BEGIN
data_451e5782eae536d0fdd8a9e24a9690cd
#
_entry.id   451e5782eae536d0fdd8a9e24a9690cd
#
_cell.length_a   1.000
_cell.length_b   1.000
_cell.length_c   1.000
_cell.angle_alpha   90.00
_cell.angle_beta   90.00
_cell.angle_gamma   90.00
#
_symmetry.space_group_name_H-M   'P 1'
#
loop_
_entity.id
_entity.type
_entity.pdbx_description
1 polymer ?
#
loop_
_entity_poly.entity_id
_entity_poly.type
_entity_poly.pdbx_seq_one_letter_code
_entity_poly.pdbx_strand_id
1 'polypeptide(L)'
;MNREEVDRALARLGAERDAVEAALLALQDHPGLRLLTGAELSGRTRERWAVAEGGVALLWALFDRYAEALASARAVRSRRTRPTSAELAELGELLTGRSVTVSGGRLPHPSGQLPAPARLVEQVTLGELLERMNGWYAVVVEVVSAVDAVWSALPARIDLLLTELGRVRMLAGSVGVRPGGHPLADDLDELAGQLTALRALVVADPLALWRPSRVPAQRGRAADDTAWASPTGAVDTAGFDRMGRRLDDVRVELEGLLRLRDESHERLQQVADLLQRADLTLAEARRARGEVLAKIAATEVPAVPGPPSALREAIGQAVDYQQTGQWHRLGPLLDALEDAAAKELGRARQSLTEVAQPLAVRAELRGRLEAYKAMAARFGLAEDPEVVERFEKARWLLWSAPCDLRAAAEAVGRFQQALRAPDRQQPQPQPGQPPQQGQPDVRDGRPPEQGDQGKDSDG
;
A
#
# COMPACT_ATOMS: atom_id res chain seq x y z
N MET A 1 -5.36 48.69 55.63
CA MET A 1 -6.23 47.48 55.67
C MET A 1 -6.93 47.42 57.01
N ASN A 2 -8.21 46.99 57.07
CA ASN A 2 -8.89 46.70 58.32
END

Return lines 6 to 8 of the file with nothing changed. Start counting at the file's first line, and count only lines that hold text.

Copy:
_cell.length_b   1.000
_cell.length_c   1.000
_cell.angle_alpha   90.00